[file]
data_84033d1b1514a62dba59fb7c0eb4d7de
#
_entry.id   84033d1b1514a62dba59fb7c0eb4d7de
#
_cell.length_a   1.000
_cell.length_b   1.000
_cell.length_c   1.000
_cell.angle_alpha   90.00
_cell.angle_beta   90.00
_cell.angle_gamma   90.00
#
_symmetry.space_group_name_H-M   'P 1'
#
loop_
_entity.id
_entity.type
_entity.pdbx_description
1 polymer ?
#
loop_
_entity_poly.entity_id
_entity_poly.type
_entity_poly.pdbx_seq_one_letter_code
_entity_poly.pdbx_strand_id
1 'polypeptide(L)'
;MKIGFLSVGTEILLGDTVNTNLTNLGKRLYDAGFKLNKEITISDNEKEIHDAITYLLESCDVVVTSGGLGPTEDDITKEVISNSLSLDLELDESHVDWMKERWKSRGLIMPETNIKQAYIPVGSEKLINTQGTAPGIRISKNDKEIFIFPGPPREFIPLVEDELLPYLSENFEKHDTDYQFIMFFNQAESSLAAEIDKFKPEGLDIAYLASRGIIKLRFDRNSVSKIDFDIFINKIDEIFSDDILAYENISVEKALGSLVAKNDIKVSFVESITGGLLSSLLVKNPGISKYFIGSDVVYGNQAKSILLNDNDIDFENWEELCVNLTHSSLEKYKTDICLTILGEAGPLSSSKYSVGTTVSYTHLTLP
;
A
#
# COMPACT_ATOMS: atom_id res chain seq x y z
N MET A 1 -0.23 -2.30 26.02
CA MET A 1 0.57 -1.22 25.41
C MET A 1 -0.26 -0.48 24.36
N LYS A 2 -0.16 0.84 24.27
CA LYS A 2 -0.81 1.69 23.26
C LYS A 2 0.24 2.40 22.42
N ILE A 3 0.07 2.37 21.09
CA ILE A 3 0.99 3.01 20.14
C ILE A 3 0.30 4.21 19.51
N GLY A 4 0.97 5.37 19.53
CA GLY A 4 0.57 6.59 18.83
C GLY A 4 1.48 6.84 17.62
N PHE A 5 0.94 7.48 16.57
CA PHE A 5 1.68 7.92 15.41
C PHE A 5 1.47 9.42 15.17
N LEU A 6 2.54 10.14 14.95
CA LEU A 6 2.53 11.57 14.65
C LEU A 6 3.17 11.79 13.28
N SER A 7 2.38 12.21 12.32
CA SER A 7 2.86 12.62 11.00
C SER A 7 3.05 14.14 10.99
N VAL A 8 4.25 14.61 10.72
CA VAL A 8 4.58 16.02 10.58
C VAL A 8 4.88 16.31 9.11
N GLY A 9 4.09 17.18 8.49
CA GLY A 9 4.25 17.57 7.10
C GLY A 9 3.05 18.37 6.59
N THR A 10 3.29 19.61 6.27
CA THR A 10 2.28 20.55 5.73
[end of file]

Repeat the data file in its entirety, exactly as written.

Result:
data_84033d1b1514a62dba59fb7c0eb4d7de
#
_entry.id   84033d1b1514a62dba59fb7c0eb4d7de
#
_cell.length_a   1.000
_cell.length_b   1.000
_cell.length_c   1.000
_cell.angle_alpha   90.00
_cell.angle_beta   90.00
_cell.angle_gamma   90.00
#
_symmetry.space_group_name_H-M   'P 1'
#
loop_
_entity.id
_entity.type
_entity.pdbx_description
1 polymer ?
#
loop_
_entity_poly.entity_id
_entity_poly.type
_entity_poly.pdbx_seq_one_letter_code
_entity_poly.pdbx_strand_id
1 'polypeptide(L)'
;MKIGFLSVGTEILLGDTVNTNLTNLGKRLYDAGFKLNKEITISDNEKEIHDAITYLLESCDVVVTSGGLGPTEDDITKEVISNSLSLDLELDESHVDWMKERWKSRGLIMPETNIKQAYIPVGSEKLINTQGTAPGIRISKNDKEIFIFPGPPREFIPLVEDELLPYLSENFEKHDTDYQFIMFFNQAESSLAAEIDKFKPEGLDIAYLASRGIIKLRFDRNSVSKIDFDIFINKIDEIFSDDILAYENISVEKALGSLVAKNDIKVSFVESITGGLLSSLLVKNPGISKYFIGSDVVYGNQAKSILLNDNDIDFENWEELCVNLTHSSLEKYKTDICLTILGEAGPLSSSKYSVGTTVSYTHLTLP
;
A
#
# COMPACT_ATOMS: atom_id res chain seq x y z
N MET A 1 -0.23 -2.30 26.02
CA MET A 1 0.57 -1.22 25.41
C MET A 1 -0.26 -0.48 24.36
N LYS A 2 -0.16 0.84 24.27
CA LYS A 2 -0.81 1.69 23.26
C LYS A 2 0.24 2.40 22.42
N ILE A 3 0.07 2.37 21.09
CA ILE A 3 0.99 3.01 20.14
C ILE A 3 0.30 4.21 19.51
N GLY A 4 0.97 5.37 19.53
CA GLY A 4 0.57 6.59 18.83
C GLY A 4 1.48 6.84 17.62
N PHE A 5 0.94 7.48 16.57
CA PHE A 5 1.68 7.92 15.41
C PHE A 5 1.47 9.42 15.17
N LEU A 6 2.54 10.14 14.95
CA LEU A 6 2.53 11.57 14.65
C LEU A 6 3.17 11.79 13.28
N SER A 7 2.38 12.21 12.32
CA SER A 7 2.86 12.62 11.00
C SER A 7 3.05 14.14 10.99
N VAL A 8 4.25 14.61 10.72
CA VAL A 8 4.58 16.02 10.58
C VAL A 8 4.88 16.31 9.11
N GLY A 9 4.09 17.18 8.49
CA GLY A 9 4.25 17.57 7.10
C GLY A 9 3.05 18.37 6.59
N THR A 10 3.29 19.61 6.27
CA THR A 10 2.28 20.55 5.73